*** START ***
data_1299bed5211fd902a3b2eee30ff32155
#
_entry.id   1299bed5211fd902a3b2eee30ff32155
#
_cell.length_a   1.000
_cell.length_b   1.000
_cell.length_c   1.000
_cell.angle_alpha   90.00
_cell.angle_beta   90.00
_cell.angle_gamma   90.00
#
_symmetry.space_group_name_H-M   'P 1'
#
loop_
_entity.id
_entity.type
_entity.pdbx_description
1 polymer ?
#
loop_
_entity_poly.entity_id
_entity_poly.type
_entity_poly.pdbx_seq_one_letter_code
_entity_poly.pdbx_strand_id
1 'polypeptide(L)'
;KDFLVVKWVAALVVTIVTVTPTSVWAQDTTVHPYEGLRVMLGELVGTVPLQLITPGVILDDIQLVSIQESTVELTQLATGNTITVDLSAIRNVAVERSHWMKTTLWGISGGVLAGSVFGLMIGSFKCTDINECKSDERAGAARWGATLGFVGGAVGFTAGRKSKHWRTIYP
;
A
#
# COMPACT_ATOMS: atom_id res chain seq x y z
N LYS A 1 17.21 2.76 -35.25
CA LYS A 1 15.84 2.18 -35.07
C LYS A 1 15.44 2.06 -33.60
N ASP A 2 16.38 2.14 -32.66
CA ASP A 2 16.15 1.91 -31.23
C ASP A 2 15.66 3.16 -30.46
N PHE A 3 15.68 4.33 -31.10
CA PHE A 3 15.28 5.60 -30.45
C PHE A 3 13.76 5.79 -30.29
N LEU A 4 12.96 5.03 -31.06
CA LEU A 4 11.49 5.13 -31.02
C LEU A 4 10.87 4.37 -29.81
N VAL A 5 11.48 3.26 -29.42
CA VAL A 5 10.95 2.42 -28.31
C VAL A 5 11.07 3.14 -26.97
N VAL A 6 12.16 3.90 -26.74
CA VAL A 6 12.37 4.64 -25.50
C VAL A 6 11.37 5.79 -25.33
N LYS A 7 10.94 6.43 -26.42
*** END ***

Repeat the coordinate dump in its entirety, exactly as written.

data_1299bed5211fd902a3b2eee30ff32155
#
_entry.id   1299bed5211fd902a3b2eee30ff32155
#
_cell.length_a   1.000
_cell.length_b   1.000
_cell.length_c   1.000
_cell.angle_alpha   90.00
_cell.angle_beta   90.00
_cell.angle_gamma   90.00
#
_symmetry.space_group_name_H-M   'P 1'
#
loop_
_entity.id
_entity.type
_entity.pdbx_description
1 polymer ?
#
loop_
_entity_poly.entity_id
_entity_poly.type
_entity_poly.pdbx_seq_one_letter_code
_entity_poly.pdbx_strand_id
1 'polypeptide(L)'
;KDFLVVKWVAALVVTIVTVTPTSVWAQDTTVHPYEGLRVMLGELVGTVPLQLITPGVILDDIQLVSIQESTVELTQLATGNTITVDLSAIRNVAVERSHWMKTTLWGISGGVLAGSVFGLMIGSFKCTDINECKSDERAGAARWGATLGFVGGAVGFTAGRKSKHWRTIYP
;
A
#
# COMPACT_ATOMS: atom_id res chain seq x y z
N LYS A 1 17.21 2.76 -35.25
CA LYS A 1 15.84 2.18 -35.07
C LYS A 1 15.44 2.06 -33.60
N ASP A 2 16.38 2.14 -32.66
CA ASP A 2 16.15 1.91 -31.23
C ASP A 2 15.66 3.16 -30.46
N PHE A 3 15.68 4.33 -31.10
CA PHE A 3 15.28 5.60 -30.45
C PHE A 3 13.76 5.79 -30.29
N LEU A 4 12.96 5.03 -31.06
CA LEU A 4 11.49 5.13 -31.02
C LEU A 4 10.87 4.37 -29.81
N VAL A 5 11.48 3.26 -29.42
CA VAL A 5 10.95 2.42 -28.31
C VAL A 5 11.07 3.14 -26.97
N VAL A 6 12.16 3.90 -26.74
CA VAL A 6 12.37 4.64 -25.50
C VAL A 6 11.37 5.79 -25.33
N LYS A 7 10.94 6.43 -26.42